Corruption has no place in South Africa and government is calling on all citizens to act decisively to end dishonest and fraudulent conduct.
Corruption has taken centre stage in South Africa over the last few months in the wake of allegations of state capture and corruption scandals from private sector.
The allegations created a negative outlook for the country, especially with investors.
In his State of the Nation Address President Ramaphosa said “we must fight corruption, fraud and collusion in the private sector with the same purpose and intensity”.
“We must remember that every time someone receives a bribe there is someone who is prepared to pay it. We will make sure that we deal with both in an effective manner.”
However government cannot fight corruption alone and is committed to rooting out corruption in all forms in the private and public sector while calling on all citizens to play their part.
Corruption is the abuse of public resources or public power for personal gain.
While the police and other arms of government are at the forefront in the fight against corruption, ordinary South Africans have their own role to play.
Several ongoing investigations and a number of arrests show that government wants to fight this scourge in South Africa.
The latest came in mid-March, when nine officials from the departments of Home Affairs and Correctional Services were arrested for their part in the illegal release of at least 36 parolees.
The followed a high-level, multi-disciplinary investigation by anti-corruption investigation teams from the departments of Home Affairs and the Correctional Services, led by the South African Police Service’s Crime Intelligence Division.
Following the arrests, Police Minister Bheki Cele said: “This is a clear indication of the seriousness of government in clamping down on corruption within our own ranks.”
Minister Cele said the officials were allegedly involved in illegally releasing at least 36 parolees, all of which were women, over a period of more than a year without following proper procedures. This was done for financial gain apparently with bribes ranging from between R3 000 and R6 000 being paid into the officials’ bank accounts or handed over in cash, by friends or family members of the parolees.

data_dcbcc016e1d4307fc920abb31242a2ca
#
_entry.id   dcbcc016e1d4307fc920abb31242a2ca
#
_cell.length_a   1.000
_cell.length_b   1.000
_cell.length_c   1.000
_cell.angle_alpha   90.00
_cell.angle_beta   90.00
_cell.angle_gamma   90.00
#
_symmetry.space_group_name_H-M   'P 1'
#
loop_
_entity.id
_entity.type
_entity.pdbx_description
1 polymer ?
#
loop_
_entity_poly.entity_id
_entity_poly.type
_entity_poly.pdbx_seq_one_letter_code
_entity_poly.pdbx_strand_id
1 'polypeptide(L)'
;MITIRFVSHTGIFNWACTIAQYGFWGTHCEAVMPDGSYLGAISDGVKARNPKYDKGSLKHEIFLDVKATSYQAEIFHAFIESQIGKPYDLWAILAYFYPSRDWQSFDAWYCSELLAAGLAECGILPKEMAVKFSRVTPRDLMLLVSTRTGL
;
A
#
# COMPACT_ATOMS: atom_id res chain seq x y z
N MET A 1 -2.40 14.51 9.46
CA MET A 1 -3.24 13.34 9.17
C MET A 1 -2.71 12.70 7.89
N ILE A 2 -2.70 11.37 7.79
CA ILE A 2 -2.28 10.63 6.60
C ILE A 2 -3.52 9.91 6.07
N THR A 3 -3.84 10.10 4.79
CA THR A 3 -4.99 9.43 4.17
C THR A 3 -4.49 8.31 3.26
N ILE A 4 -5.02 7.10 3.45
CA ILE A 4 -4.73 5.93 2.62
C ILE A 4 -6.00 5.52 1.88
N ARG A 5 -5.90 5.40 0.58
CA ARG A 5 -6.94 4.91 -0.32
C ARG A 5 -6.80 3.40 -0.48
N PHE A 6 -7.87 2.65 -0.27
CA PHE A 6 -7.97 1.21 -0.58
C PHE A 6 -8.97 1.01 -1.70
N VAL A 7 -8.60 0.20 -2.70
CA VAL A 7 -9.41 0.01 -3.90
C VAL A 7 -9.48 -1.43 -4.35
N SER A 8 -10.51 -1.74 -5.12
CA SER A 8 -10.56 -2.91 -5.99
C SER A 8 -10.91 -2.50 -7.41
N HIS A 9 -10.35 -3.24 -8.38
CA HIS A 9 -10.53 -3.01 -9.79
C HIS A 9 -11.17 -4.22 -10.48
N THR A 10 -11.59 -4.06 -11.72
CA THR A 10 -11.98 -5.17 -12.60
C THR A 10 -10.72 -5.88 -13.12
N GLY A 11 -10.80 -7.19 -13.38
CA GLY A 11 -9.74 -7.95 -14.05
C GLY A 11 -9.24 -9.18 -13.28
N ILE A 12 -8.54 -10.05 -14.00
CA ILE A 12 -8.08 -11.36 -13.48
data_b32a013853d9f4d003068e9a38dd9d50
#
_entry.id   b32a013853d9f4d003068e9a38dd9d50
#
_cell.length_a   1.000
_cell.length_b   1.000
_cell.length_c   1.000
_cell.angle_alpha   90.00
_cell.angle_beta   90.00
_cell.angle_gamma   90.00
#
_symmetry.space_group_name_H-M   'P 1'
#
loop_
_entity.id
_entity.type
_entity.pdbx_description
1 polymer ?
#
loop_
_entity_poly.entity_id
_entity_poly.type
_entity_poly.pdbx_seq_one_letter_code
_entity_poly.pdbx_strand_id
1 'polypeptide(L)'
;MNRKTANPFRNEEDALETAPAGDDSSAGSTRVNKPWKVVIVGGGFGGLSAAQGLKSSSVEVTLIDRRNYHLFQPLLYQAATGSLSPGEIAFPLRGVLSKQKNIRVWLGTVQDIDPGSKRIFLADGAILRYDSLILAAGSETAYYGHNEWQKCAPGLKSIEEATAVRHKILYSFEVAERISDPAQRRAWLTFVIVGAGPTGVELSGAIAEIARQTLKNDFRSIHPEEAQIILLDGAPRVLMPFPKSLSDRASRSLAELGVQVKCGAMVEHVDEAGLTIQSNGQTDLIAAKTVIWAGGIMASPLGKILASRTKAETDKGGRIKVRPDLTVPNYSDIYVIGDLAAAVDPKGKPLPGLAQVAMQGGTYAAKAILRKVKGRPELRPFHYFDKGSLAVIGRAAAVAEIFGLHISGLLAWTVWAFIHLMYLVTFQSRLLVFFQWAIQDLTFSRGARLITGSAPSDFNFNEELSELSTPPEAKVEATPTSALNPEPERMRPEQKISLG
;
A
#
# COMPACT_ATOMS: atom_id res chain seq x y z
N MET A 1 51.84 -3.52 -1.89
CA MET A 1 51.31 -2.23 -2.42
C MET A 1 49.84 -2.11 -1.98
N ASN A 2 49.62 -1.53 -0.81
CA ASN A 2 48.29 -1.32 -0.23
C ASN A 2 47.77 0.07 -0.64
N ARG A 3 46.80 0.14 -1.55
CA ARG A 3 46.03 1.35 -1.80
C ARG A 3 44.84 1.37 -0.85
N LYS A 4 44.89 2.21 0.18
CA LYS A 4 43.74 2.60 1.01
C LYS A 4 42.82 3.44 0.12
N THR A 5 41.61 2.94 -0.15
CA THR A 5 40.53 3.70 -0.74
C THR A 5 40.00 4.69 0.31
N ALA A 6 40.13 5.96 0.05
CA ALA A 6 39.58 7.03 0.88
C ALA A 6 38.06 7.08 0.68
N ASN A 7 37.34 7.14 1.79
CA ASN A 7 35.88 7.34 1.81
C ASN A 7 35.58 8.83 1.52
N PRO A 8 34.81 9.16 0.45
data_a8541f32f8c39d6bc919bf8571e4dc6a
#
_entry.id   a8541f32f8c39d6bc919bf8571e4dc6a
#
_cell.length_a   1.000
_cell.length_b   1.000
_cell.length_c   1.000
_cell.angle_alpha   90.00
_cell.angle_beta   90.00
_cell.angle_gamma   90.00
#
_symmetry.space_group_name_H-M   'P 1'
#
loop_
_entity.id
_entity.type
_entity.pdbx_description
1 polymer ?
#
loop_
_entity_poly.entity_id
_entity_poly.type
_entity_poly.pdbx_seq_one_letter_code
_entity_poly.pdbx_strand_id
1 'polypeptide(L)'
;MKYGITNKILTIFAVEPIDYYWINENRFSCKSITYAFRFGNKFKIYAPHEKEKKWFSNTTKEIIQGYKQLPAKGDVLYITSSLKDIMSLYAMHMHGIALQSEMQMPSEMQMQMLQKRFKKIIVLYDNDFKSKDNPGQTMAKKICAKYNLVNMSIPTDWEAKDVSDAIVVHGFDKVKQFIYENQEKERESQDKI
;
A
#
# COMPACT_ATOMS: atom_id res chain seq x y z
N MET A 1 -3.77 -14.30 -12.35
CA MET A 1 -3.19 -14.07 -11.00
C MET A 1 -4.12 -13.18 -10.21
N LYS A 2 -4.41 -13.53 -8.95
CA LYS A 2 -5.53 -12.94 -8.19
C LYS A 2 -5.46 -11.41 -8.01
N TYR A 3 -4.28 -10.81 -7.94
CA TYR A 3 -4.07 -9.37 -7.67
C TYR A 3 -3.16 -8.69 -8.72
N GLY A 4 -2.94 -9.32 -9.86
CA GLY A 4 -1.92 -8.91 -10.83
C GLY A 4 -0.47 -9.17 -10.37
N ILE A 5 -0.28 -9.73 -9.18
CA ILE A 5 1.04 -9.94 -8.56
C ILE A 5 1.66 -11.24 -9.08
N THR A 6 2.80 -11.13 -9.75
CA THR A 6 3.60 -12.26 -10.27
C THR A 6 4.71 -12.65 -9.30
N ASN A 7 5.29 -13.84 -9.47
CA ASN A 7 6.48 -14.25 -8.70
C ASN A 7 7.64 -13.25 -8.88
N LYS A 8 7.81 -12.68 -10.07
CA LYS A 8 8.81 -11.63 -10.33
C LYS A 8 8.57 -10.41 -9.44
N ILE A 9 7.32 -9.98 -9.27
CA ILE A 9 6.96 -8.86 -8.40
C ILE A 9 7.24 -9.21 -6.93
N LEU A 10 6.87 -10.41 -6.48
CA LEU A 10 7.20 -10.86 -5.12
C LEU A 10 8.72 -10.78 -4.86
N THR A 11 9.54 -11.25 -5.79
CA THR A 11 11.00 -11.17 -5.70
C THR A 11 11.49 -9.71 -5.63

The parolees were from Guyana in South America, Congo, Nigeria, Ghana, Zambia, Zimbabwe, Mozambique and Lesotho.
“The foreign parolees, most of whom were drug smugglers or drug mules, had to be released and deported to their country of origin through the Lindela deportation centre. Instead, they were sent directly to the Johannesburg Department of Home Affairs’ regional office for an unprocedural and illegal early release,” said Minister Cele.
As a citizen you can help rid the country of corruption by not becoming involved in corrupt activities and reporting any corruption you suspect or are aware of.
How you can help fight corruption
A number of hotlines and helplines have been created by government to ensure that you can pass on information without having to reveal your identity.
Corruption is a crime and can be reported to the police. You can pass on any information you may have without having to give your name or personal details. If the information helps in the positive investigation of a criminal case, you may be entitled to a reward. Call the Crime Stop number 08600 10 111.
Anonymous tip-offs on criminal activities can also be sent to Crime Line. You can send an SMS containing information to 32211 at a cost of R1 per SMS.
In addition to the above numbers, you can also call government’s National Anti-Corruption Hotline and pass on information on corrupt activities you are aware of without giving your name. The number is 0800 701 701.
What are you doing to fight against corruption in your community or your place of work?
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